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SAN Newbie: Consolidation Easy, but Expensive

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Thinking about embarking on a server consolidation project? Eighteen months ago, so was John Penfield, CIO for the Natural Resources and Environmental Protection Cabinet of Kentucky. But after careful deliberation, he chose to implement a SAN as a less drastic solution that addressed most of the challenges faced by his group.

The situation was this: At the helm of a largely Windows and Oracle shop, Penfield woke up one day "to a whole bunch of little servers in the back office" - 50 or so. "And they weren't alike either." Some were out of capacity, and some had mountains of unused disk space. "We were always faced with the situation of needing just one more disk drive, but not having an extra slot available. I worried about our ability to maintain them, or running out of space."

Unisys was contracted to do a server consolidation study, and came back with a surprising recommendation: as a first step, forgo server consolidation, and implement a SAN instead.

At first, Penfield was wary. "There was some risk: We had never done anything with SANs before." Furthermore, "I got no points from management for doing this - we were doing this only to improve our own internal efficiencies."

After "a lot of pacing," Penfield gave the go ahead. Unisys presented the group with two options: Clariion arrays from EMC, or MSA1000s from then-Compaq, now Hewlett-Packard.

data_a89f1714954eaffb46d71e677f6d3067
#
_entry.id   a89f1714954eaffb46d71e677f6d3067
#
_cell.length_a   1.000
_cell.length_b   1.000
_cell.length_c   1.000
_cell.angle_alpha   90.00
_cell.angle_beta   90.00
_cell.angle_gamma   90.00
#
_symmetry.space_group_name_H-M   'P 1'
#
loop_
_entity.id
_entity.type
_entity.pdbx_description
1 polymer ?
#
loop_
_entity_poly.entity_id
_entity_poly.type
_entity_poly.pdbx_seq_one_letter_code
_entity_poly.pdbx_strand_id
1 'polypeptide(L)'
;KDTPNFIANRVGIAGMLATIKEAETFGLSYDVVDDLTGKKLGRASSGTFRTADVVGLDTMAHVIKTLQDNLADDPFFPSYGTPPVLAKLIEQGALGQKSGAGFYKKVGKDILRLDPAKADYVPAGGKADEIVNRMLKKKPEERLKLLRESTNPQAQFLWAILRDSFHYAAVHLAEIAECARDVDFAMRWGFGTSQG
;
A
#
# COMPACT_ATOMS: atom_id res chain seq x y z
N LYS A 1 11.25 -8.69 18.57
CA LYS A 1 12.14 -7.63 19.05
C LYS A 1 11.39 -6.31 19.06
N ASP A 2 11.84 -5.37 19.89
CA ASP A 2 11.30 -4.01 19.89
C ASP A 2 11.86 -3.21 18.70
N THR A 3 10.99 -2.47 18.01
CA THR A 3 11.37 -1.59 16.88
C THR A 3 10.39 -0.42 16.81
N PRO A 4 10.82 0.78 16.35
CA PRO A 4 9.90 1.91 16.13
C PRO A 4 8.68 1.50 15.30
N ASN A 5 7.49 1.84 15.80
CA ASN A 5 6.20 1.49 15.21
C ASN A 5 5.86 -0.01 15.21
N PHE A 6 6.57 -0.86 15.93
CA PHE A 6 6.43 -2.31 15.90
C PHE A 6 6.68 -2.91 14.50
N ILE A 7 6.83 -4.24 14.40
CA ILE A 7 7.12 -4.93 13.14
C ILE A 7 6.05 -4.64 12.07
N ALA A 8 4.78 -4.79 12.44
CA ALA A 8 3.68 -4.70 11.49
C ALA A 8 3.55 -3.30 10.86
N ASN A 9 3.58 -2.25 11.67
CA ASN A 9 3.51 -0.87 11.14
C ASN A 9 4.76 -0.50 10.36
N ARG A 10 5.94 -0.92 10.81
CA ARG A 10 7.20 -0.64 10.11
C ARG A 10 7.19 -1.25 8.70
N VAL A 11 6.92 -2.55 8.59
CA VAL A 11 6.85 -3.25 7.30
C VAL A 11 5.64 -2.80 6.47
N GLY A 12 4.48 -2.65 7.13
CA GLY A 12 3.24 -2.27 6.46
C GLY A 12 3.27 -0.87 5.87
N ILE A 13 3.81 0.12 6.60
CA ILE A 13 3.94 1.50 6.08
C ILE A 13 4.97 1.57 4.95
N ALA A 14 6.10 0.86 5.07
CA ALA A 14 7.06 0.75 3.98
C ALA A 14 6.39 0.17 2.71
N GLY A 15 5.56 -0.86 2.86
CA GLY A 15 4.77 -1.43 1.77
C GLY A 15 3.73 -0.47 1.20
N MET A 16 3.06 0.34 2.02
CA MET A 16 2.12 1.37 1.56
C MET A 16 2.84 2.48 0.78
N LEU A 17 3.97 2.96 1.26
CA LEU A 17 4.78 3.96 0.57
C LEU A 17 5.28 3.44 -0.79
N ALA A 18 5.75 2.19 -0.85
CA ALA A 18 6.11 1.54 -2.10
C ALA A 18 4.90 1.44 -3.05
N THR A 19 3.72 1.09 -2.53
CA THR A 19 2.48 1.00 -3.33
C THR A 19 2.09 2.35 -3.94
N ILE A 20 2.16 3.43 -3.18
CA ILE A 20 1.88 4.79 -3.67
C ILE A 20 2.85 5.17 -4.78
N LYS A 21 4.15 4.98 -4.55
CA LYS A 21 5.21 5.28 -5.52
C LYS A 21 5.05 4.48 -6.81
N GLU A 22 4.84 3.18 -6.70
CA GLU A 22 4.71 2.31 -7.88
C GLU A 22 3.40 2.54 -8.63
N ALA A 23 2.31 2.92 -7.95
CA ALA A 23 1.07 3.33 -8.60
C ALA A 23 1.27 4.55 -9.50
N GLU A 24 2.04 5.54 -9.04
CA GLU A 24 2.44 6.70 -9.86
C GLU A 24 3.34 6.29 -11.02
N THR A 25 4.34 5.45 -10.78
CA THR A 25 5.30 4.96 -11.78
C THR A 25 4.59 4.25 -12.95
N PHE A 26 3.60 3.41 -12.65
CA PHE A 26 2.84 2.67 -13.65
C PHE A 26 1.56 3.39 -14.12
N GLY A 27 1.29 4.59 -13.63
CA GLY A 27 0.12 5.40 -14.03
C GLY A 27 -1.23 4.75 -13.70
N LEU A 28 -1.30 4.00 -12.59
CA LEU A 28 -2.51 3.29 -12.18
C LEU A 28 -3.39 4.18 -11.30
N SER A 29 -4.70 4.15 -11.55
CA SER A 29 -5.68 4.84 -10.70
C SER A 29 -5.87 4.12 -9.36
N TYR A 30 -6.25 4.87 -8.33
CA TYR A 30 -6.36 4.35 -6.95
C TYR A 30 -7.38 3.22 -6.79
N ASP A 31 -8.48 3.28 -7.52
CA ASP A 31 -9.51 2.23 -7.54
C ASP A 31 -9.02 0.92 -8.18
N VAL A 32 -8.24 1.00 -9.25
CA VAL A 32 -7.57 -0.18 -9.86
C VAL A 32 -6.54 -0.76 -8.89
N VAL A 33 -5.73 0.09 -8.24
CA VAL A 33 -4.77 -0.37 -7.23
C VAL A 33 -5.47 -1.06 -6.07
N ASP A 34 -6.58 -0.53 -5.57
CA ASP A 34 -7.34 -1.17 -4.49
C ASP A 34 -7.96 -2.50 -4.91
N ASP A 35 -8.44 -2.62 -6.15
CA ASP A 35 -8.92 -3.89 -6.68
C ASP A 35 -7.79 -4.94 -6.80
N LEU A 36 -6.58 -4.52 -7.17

Ultimately, Penfield chose to go with the MSA1000s for cost reasons. True, "EMC cut us a tremendous

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deal that was really hard to say no to, but I knew that it was only good for the first deal," Penfield says. "With the MSA1000, the discount was nowhere near EMC's, but its list price was about half." The MSA 1000 also includes an integrated five-port Fibre Channel switch, further keeping costs down.

The group wound up purchasing two MSA 1000 arrays - one for the data center, and another for a backup location. Since then, Penfield's group has purchased three more MSA 1000s, for a total of 3.5TB of capacity, to which it connects its newer servers.

How has it gone? "We're actually further along than I thought we would be at this point," Penfield reports. "It was much easier than we originally feared."

In fact, Penfield's only real complaint is that he can't add more servers to the SAN because Fibre HBAs are so expensive. "Paying $1,500 for an HBA is a bit lopsided in the equation, especially when you consider that you can get a whole blade server for only $1,700." And while there are $300 copper HBAs on the market, they are not supported. At the price of Fibre HBAs, "it just doesn't make sense to retrofit the older servers."

This was first published in January 2003

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